Having decided not to buy Jr. Mining stocks, what then should I buy?
One traditional piece of advice is to buy an index fund of various stocks so that one participates in a market upswing, while not having the risk of just one, or a few, stocks. Maybe, but the way the market works right now it is difficult for me to suggest that. Things are just too uncertain. Here is what Simon Black says about that strategy:
Most investors only think in terms of ‘nominal’ numbers, i.e. Dow 14,000+ is 40% higher than Dow 10,000 (back in November 2009). But few think in terms of ‘real’ numbers… inflation-adjusted averages.
Take beef, for example. Based on USDA retail price data, today the Dow will buy you 3,332 pounds of beef in the supermarket. This sounds like a lot. But it’s actually about 20% less than the 4,046 pounds of beef the Dow would buy back in December 1999.
Gasoline is an even more interesting example. Today, the Dow will buy roughly 3,812 gallons of unleaded, non-premium gasoline in the United States. This is almost exactly the same as last January, just fifteen months ago, when the Dow was only 12,633.
But to match its high of 10,718 gallons set in March 1999, the Dow would need to almost triple from where it’s at today.
Simon Black may be right, but he does ignore dividends. While dividends are considerably smaller than they were a few years ago, they take away much of the comparison Simon is trying to make. It is misleading.
But in any event, I agree with Simon that now is not a good time to be buying stocks. It is just too chaotic a time for "normal" investments—remember the video I shared yesterday about market manipulation.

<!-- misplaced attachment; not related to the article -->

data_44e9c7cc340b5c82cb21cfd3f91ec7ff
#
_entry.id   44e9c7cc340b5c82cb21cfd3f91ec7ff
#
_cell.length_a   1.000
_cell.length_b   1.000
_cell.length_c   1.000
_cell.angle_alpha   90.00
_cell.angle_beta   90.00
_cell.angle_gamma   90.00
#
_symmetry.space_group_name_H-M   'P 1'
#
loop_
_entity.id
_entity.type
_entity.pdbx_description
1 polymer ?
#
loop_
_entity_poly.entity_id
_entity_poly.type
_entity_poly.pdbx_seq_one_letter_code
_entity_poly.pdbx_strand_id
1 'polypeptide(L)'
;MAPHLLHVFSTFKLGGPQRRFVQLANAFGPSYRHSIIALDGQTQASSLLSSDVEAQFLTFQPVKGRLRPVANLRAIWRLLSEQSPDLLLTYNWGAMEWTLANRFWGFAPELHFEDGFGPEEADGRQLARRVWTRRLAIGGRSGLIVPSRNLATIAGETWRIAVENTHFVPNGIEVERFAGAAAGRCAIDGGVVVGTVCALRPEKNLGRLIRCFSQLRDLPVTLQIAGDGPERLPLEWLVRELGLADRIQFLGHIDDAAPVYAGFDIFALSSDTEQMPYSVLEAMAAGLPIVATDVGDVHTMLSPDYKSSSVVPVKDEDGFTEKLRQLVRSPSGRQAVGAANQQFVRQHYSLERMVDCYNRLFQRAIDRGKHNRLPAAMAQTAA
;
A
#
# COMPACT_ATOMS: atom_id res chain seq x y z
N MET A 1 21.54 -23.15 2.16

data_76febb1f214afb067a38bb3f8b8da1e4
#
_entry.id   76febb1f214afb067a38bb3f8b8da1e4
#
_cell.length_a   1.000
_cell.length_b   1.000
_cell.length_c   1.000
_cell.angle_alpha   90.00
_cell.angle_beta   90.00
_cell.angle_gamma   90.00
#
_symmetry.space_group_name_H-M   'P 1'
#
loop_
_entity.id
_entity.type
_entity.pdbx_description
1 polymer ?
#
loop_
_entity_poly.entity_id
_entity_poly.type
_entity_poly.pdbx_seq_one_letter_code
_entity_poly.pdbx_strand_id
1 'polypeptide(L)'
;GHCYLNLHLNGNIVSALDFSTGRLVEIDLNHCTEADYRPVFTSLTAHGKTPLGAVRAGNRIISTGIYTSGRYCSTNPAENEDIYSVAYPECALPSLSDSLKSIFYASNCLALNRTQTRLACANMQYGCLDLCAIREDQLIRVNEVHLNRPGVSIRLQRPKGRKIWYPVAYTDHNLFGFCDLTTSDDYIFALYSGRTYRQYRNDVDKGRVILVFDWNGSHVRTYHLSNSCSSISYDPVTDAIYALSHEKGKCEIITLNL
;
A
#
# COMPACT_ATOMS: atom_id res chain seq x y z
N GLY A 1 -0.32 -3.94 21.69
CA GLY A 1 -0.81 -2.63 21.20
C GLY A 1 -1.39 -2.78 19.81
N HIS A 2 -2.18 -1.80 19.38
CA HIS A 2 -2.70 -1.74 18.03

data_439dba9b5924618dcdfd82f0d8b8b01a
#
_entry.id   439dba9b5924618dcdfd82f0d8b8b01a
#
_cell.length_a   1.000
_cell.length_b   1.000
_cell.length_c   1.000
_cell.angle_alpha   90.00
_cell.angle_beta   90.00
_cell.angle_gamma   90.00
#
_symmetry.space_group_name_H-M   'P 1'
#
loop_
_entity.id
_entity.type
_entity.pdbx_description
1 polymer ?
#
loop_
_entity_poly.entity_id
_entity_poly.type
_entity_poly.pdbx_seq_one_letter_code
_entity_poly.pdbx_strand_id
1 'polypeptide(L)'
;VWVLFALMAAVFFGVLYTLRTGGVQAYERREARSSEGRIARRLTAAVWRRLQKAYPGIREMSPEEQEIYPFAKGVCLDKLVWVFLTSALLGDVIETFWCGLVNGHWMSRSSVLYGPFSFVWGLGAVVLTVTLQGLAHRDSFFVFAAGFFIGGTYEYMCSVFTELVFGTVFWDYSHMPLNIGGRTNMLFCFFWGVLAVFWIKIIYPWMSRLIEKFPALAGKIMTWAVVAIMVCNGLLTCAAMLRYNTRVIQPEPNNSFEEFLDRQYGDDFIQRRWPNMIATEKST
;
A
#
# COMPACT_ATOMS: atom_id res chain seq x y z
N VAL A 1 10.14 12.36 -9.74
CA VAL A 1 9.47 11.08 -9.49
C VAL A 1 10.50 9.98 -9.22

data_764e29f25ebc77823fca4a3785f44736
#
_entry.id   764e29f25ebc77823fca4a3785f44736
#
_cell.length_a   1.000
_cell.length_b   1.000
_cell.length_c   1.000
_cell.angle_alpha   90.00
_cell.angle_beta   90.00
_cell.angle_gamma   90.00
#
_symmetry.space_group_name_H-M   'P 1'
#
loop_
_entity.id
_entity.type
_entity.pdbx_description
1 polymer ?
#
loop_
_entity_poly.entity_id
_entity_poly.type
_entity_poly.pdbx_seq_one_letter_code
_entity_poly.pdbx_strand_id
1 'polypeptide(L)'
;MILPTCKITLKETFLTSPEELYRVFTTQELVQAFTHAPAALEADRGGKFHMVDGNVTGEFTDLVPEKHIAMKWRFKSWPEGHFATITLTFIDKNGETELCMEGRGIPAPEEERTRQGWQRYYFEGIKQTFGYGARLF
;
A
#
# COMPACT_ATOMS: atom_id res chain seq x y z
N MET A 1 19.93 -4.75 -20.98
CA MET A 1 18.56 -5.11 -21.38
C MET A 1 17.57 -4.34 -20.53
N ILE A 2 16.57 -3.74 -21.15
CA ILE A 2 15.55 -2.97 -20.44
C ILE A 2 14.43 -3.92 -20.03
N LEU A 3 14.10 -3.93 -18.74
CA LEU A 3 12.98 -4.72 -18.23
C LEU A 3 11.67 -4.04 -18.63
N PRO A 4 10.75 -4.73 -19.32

Here is what I recommend before you do any investments at all.
A. Do away with all credit card debt.
B. Have one month’s worth of household expenditures in cash in your house. (Yes I know it is a risk, it could get stolen.)
C. Have three months’ worth of family monthly expenditures in a savings account at the bank. (Yes I know it is a risk, the banks could close.)
D. Have three months’ worth of household expenditures in junk silver divided between a safe deposit box and your house. (Yes I know there is a risk that the money in the safe deposit box will not be accessible. During the Great Depression when banks were closed, customers could still get into their safe deposit boxes.)
E. Gradually build up an inventory of food, in other words have a large pantry. Buy food that you normally eat. You do not need expensive survival food.
After you have done these things you might consider some investments. I have not done all these things myself, but I plan to do so this year, especially building up a food inventory.
What should some of your early "investments" be? I use " " since the two next things I am going to suggest are not exactly investments.
A. Pay off your house. Or sell your house and rent. It makes no sense to me to buy bonds that yield you 1 or 2% while paying 4% or more on your house. If Peter Schiff is right and Real Estate is Grossly Overpriced, downsizing your exposure to real estate is a smart move. Do not think of your house as an investment, it is consumption that some day might be sold for a partial return of your capital.
B. Install an alternative energy system if your house is situated properly. Note that there is a substantial tax break for doing so, and the reduction in electricity costs are a tax-free reduction in household expenditures. I hope to do this in 2014.
Once you have done all these things, then it might make sense to make some investments. Most people will never be in a position to do all these things, so I guess I am saying not to invest until you do.
Note that you can do each of these things gradually in a multi-track plan. I have not done all these things myself, but hope to over the next year. If you try to do everything at once, you will become discouraged and do nothing. As clichéd as it sounds, I suggest baby steps.
We live in interesting times. We can use the time we have until the crisis hits to get our respective financial houses in order, or we can have whatever financial house we have taken away from us.
Let me add a couple of points.
If you do pay off your house, save at least what your house payment was to replenish your savings.
Solar only works as an "investment" if you pay a substantial amount of income taxes each year. The tax credit makes it work.
I do not feel confident giving financial advice except in real estate, so remember that this is preinvestment advice!